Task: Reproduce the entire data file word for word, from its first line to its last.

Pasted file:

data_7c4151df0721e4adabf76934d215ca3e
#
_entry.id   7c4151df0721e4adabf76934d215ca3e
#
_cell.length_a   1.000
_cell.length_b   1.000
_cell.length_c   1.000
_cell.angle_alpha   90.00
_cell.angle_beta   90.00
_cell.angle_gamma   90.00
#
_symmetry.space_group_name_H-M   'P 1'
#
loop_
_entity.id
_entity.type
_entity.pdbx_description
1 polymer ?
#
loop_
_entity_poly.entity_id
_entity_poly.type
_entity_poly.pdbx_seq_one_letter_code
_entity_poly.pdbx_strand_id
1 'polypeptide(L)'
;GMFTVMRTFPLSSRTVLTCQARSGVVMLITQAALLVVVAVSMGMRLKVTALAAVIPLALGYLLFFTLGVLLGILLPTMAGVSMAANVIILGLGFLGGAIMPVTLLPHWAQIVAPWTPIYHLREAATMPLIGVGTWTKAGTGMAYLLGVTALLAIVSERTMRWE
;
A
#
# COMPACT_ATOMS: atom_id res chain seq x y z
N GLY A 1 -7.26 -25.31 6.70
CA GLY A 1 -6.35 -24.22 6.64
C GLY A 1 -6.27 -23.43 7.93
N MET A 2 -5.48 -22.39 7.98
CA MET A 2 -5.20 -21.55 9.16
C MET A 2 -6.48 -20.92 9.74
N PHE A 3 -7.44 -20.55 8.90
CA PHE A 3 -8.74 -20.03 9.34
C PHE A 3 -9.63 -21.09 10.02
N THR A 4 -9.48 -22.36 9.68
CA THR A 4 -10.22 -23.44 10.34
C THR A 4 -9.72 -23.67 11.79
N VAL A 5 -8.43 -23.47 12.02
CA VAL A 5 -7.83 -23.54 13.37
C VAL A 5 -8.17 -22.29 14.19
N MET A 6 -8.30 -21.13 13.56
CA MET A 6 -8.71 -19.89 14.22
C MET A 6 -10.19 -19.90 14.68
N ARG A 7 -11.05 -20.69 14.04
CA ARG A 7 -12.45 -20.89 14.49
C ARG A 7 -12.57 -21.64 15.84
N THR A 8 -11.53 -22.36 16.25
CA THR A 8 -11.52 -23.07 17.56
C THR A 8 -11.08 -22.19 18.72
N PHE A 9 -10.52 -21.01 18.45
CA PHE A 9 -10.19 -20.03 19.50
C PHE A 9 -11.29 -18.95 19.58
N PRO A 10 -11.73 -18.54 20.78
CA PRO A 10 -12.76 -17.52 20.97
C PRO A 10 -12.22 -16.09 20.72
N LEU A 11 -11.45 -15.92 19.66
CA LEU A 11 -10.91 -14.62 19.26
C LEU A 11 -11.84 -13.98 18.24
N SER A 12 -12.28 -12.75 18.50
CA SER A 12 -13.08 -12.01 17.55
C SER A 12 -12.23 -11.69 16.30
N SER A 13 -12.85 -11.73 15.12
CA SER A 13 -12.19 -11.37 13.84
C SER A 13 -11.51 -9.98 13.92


data_7c4151df0721e4adabf76934d215ca3e
#
_entry.id   7c4151df0721e4adabf76934d215ca3e
#
_cell.length_a   1.000
_cell.length_b   1.000
_cell.length_c   1.000
_cell.angle_alpha   90.00
_cell.angle_beta   90.00
_cell.angle_gamma   90.00
#
_symmetry.space_group_name_H-M   'P 1'
#
loop_
_entity.id
_entity.type
_entity.pdbx_description
1 polymer ?
#
loop_
_entity_poly.entity_id
_entity_poly.type
_entity_poly.pdbx_seq_one_letter_code
_entity_poly.pdbx_strand_id
1 'polypeptide(L)'
;GMFTVMRTFPLSSRTVLTCQARSGVVMLITQAALLVVVAVSMGMRLKVTALAAVIPLALGYLLFFTLGVLLGILLPTMAGVSMAANVIILGLGFLGGAIMPVTLLPHWAQIVAPWTPIYHLREAATMPLIGVGTWTKAGTGMAYLLGVTALLAIVSERTMRWE
;
A
#
# COMPACT_ATOMS: atom_id res chain seq x y z
N GLY A 1 -7.26 -25.31 6.70
CA GLY A 1 -6.35 -24.22 6.64
C GLY A 1 -6.27 -23.43 7.93
N MET A 2 -5.48 -22.39 7.98
CA MET A 2 -5.20 -21.55 9.16
C MET A 2 -6.48 -20.92 9.74
N PHE A 3 -7.44 -20.55 8.90
CA PHE A 3 -8.74 -20.03 9.34
C PHE A 3 -9.63 -21.09 10.02
N THR A 4 -9.48 -22.36 9.68
CA THR A 4 -10.22 -23.44 10.34
C THR A 4 -9.72 -23.67 11.79
N VAL A 5 -8.43 -23.47 12.02
CA VAL A 5 -7.83 -23.54 13.37
C VAL A 5 -8.17 -22.29 14.19
N MET A 6 -8.30 -21.13 13.56
CA MET A 6 -8.71 -19.89 14.22
C MET A 6 -10.19 -19.90 14.68
N ARG A 7 -11.05 -20.69 14.04
CA ARG A 7 -12.45 -20.89 14.49
C ARG A 7 -12.57 -21.64 15.84
N THR A 8 -11.53 -22.36 16.25
CA THR A 8 -11.52 -23.07 17.56
C THR A 8 -11.08 -22.19 18.72
N PHE A 9 -10.52 -21.01 18.45
CA PHE A 9 -10.19 -20.03 19.50
C PHE A 9 -11.29 -18.95 19.58
N PRO A 10 -11.73 -18.54 20.78
CA PRO A 10 -12.76 -17.52 20.97
C PRO A 10 -12.22 -16.09 20.72
N LEU A 11 -11.45 -15.92 19.66
CA LEU A 11 -10.91 -14.62 19.26
C LEU A 11 -11.84 -13.98 18.24
N SER A 12 -12.28 -12.75 18.50
CA SER A 12 -13.08 -12.01 17.55
C SER A 12 -12.23 -11.69 16.30
N SER A 13 -12.85 -11.73 15.12
CA SER A 13 -12.19 -11.37 13.84
C SER A 13 -11.51 -9.98 13.92